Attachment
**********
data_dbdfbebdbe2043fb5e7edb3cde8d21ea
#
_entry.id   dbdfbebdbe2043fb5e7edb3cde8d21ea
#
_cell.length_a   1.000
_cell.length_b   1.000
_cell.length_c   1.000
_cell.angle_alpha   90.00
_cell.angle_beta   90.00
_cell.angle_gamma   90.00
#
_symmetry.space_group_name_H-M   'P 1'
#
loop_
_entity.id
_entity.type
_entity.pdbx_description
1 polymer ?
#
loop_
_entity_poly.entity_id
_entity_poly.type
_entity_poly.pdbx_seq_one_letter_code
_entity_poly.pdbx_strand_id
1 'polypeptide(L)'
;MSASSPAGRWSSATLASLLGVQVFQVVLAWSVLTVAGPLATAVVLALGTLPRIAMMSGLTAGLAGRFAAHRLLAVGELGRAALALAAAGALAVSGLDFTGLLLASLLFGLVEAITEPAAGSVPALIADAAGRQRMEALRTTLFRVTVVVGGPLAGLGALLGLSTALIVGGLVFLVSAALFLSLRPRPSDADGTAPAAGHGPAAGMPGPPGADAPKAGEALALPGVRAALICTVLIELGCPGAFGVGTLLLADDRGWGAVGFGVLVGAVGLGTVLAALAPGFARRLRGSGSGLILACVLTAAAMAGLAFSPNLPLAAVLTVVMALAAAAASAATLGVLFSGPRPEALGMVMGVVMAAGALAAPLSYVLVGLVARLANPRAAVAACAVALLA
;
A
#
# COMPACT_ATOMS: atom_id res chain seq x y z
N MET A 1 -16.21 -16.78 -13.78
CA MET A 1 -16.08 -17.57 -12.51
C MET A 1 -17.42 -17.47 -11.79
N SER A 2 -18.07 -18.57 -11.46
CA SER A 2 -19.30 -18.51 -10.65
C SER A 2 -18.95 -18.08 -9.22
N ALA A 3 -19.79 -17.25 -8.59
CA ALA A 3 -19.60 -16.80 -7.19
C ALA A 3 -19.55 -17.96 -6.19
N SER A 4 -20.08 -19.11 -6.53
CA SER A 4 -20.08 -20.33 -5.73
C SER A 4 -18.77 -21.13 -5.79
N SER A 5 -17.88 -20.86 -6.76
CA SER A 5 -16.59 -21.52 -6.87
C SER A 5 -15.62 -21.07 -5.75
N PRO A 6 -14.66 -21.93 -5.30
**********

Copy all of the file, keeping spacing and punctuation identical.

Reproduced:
data_dbdfbebdbe2043fb5e7edb3cde8d21ea
#
_entry.id   dbdfbebdbe2043fb5e7edb3cde8d21ea
#
_cell.length_a   1.000
_cell.length_b   1.000
_cell.length_c   1.000
_cell.angle_alpha   90.00
_cell.angle_beta   90.00
_cell.angle_gamma   90.00
#
_symmetry.space_group_name_H-M   'P 1'
#
loop_
_entity.id
_entity.type
_entity.pdbx_description
1 polymer ?
#
loop_
_entity_poly.entity_id
_entity_poly.type
_entity_poly.pdbx_seq_one_letter_code
_entity_poly.pdbx_strand_id
1 'polypeptide(L)'
;MSASSPAGRWSSATLASLLGVQVFQVVLAWSVLTVAGPLATAVVLALGTLPRIAMMSGLTAGLAGRFAAHRLLAVGELGRAALALAAAGALAVSGLDFTGLLLASLLFGLVEAITEPAAGSVPALIADAAGRQRMEALRTTLFRVTVVVGGPLAGLGALLGLSTALIVGGLVFLVSAALFLSLRPRPSDADGTAPAAGHGPAAGMPGPPGADAPKAGEALALPGVRAALICTVLIELGCPGAFGVGTLLLADDRGWGAVGFGVLVGAVGLGTVLAALAPGFARRLRGSGSGLILACVLTAAAMAGLAFSPNLPLAAVLTVVMALAAAAASAATLGVLFSGPRPEALGMVMGVVMAAGALAAPLSYVLVGLVARLANPRAAVAACAVALLA
;
A
#
# COMPACT_ATOMS: atom_id res chain seq x y z
N MET A 1 -16.21 -16.78 -13.78
CA MET A 1 -16.08 -17.57 -12.51
C MET A 1 -17.42 -17.47 -11.79
N SER A 2 -18.07 -18.57 -11.46
CA SER A 2 -19.30 -18.51 -10.65
C SER A 2 -18.95 -18.08 -9.22
N ALA A 3 -19.79 -17.25 -8.59
CA ALA A 3 -19.60 -16.80 -7.19
C ALA A 3 -19.55 -17.96 -6.19
N SER A 4 -20.08 -19.11 -6.53
CA SER A 4 -20.08 -20.33 -5.73
C SER A 4 -18.77 -21.13 -5.79
N SER A 5 -17.88 -20.86 -6.76
CA SER A 5 -16.59 -21.52 -6.87
C SER A 5 -15.62 -21.07 -5.75
N PRO A 6 -14.66 -21.93 -5.30